Like a lot of kids, I had a fishing hole. Mine was located about a mile away from my boyhood home. The perch there would bite on anything: worms, hot dogs or hot dog buns. Your could throw a twig in the water and the perch thought someone rang the dinner bell.
The tech press are a lot like the perch in that watering hole. Anything that smells like EXCLUSIVE and contains Apple or Google immediately sends the technoverse into a frenzy of reposting. Some of the better rumors, like the iWatch, contain a tantalizing nugget of truthiness. Some of them sound more like the rumors about the iPad HD. Google’s rumored foray into the retail segment sounded a lot like the latter. What would Google stock these things with? The Nexus Q? The Chromebook Pixel? You could make the argument that they could use these to feature Android smartphones, to which I’d reply that there’s already a bazillion outlets one could go to if one wanted to have Google’s shartphones pushed on them: they’re the outlets with the “Verizon” and “AT&T” logos on them.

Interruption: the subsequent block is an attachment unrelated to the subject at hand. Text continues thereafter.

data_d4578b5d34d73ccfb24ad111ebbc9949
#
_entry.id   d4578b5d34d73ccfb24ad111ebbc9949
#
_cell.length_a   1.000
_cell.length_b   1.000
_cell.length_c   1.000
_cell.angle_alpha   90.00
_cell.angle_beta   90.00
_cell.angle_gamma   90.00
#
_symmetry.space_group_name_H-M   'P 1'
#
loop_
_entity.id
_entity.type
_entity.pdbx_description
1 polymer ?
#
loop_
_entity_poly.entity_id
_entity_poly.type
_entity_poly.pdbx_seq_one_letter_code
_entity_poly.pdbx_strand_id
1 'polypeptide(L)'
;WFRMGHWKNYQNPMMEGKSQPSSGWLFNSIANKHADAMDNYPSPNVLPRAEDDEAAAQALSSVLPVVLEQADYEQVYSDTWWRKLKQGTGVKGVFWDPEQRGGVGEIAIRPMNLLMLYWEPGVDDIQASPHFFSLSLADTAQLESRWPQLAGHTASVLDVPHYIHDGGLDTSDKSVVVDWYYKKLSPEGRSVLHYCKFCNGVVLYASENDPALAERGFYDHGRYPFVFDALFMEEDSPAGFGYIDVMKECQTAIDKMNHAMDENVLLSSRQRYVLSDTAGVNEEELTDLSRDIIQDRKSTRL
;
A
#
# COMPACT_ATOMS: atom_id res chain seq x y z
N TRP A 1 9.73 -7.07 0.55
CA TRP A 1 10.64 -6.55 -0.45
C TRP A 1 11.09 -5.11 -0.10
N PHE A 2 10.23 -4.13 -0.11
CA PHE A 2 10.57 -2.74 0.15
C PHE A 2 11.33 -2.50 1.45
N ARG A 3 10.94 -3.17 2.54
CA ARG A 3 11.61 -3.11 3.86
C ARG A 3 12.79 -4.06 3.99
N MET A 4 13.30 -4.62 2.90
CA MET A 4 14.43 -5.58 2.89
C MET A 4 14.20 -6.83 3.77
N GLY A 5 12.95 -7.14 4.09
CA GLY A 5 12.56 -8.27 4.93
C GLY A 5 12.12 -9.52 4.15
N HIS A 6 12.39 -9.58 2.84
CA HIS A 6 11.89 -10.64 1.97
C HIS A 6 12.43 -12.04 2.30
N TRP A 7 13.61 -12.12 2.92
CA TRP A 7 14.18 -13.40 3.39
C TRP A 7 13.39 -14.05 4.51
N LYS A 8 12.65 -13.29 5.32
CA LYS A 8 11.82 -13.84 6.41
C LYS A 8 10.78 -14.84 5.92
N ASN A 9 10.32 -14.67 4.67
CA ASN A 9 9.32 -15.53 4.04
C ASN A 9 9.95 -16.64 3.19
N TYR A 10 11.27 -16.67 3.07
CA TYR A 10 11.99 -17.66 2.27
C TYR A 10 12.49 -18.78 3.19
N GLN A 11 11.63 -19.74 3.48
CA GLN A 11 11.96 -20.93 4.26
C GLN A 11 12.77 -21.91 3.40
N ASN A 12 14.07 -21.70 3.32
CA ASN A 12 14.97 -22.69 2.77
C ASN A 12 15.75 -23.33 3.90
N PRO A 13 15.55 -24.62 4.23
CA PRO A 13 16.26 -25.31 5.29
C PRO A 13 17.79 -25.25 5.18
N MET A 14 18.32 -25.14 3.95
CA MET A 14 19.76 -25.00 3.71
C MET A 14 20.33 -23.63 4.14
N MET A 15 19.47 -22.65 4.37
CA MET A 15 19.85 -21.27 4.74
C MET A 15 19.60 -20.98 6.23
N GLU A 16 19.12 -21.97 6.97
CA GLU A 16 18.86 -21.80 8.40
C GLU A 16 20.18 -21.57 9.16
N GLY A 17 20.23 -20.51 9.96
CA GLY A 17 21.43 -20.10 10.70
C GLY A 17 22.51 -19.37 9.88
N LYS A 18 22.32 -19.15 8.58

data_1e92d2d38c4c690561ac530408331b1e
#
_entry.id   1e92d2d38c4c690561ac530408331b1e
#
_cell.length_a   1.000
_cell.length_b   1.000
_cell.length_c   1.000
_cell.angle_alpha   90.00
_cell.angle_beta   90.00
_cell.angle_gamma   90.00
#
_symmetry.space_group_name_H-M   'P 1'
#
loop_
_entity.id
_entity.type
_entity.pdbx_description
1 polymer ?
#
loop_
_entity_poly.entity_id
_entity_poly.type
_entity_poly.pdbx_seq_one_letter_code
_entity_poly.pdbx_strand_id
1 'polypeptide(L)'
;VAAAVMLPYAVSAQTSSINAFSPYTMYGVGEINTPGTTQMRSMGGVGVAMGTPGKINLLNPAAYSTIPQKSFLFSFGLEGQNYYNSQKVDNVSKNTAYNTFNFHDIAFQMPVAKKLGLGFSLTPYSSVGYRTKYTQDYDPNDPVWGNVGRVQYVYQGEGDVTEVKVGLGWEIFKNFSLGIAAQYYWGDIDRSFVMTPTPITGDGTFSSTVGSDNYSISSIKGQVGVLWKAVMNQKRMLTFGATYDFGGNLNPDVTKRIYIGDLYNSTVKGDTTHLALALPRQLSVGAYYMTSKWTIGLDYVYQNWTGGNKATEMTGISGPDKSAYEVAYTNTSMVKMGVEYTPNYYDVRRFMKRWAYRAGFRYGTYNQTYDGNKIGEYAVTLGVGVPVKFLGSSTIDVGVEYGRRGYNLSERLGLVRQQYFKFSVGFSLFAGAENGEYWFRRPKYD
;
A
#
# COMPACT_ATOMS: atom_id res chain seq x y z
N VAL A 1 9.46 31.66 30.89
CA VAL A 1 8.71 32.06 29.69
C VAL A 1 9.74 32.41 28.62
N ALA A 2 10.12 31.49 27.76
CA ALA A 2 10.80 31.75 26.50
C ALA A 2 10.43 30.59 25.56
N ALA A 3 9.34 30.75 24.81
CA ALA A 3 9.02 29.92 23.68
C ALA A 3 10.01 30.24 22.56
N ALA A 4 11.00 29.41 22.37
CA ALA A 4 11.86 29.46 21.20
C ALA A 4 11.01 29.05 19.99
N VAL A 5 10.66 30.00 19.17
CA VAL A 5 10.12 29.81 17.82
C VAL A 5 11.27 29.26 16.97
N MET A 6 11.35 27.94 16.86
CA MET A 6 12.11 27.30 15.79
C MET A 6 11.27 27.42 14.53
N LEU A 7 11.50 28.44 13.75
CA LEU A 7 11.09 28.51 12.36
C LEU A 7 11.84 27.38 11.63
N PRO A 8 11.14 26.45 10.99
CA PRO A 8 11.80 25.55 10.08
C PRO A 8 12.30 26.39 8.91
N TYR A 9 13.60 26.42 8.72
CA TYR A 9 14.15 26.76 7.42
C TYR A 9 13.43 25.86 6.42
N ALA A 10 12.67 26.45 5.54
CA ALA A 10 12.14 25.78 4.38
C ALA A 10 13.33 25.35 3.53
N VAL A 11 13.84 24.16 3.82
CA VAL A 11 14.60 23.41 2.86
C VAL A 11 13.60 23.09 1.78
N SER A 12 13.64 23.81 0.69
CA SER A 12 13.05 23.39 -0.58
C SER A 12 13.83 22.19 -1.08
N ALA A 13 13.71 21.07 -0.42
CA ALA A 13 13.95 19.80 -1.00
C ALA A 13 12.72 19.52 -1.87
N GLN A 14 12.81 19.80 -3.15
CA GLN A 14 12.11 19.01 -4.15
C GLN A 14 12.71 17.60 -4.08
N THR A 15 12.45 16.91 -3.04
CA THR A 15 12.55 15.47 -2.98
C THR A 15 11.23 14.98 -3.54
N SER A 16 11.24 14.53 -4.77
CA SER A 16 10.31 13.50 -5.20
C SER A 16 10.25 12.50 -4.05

And so just as quickly as the froth was built, so was it dissipated. Andy Rubin said as much at a reporters’ roundtable at Mobile World Congress today. “They don’t have to go in the store and feel it anymore,” Rubin said as a dismissal of a retail outlet being a necessity when hawking its wares. “For Nexus, I don’t think the program is far enough along to think about the necessity of having these things in a retail store.”
Apparently, some people do feel the need to go into a store to “feel it.” Apple’s retail stores make the most money of any retail presence on the planet – twice as much as the 2nd place entry. I’m sure the estimate of how much money would be spent dusting in these stores annually factored prominently in the pro-forma. Or maybe Rubin meant that people could “feel it” by firing up Google in their browsers and seeing ads eerily similar to keywords in their personal emails. Probably both.